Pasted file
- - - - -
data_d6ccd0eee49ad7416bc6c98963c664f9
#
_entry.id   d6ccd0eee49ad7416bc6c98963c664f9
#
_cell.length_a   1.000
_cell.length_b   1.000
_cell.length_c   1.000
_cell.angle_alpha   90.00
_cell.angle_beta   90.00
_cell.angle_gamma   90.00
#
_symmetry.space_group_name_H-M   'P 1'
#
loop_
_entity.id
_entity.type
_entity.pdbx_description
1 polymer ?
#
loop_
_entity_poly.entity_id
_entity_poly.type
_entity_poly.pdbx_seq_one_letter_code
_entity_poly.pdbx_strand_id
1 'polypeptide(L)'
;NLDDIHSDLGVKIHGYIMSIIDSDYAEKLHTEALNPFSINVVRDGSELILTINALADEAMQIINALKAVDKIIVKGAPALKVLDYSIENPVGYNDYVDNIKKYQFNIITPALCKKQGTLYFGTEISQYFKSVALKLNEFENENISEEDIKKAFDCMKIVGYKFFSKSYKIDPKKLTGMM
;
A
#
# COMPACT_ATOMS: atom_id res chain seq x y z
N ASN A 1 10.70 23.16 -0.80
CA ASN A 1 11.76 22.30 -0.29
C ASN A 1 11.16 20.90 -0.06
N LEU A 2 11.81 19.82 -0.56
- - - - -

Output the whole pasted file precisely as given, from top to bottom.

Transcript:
data_d6ccd0eee49ad7416bc6c98963c664f9
#
_entry.id   d6ccd0eee49ad7416bc6c98963c664f9
#
_cell.length_a   1.000
_cell.length_b   1.000
_cell.length_c   1.000
_cell.angle_alpha   90.00
_cell.angle_beta   90.00
_cell.angle_gamma   90.00
#
_symmetry.space_group_name_H-M   'P 1'
#
loop_
_entity.id
_entity.type
_entity.pdbx_description
1 polymer ?
#
loop_
_entity_poly.entity_id
_entity_poly.type
_entity_poly.pdbx_seq_one_letter_code
_entity_poly.pdbx_strand_id
1 'polypeptide(L)'
;NLDDIHSDLGVKIHGYIMSIIDSDYAEKLHTEALNPFSINVVRDGSELILTINALADEAMQIINALKAVDKIIVKGAPALKVLDYSIENPVGYNDYVDNIKKYQFNIITPALCKKQGTLYFGTEISQYFKSVALKLNEFENENISEEDIKKAFDCMKIVGYKFFSKSYKIDPKKLTGMM
;
A
#
# COMPACT_ATOMS: atom_id res chain seq x y z
N ASN A 1 10.70 23.16 -0.80
CA ASN A 1 11.76 22.30 -0.29
C ASN A 1 11.16 20.90 -0.06
N LEU A 2 11.81 19.82 -0.56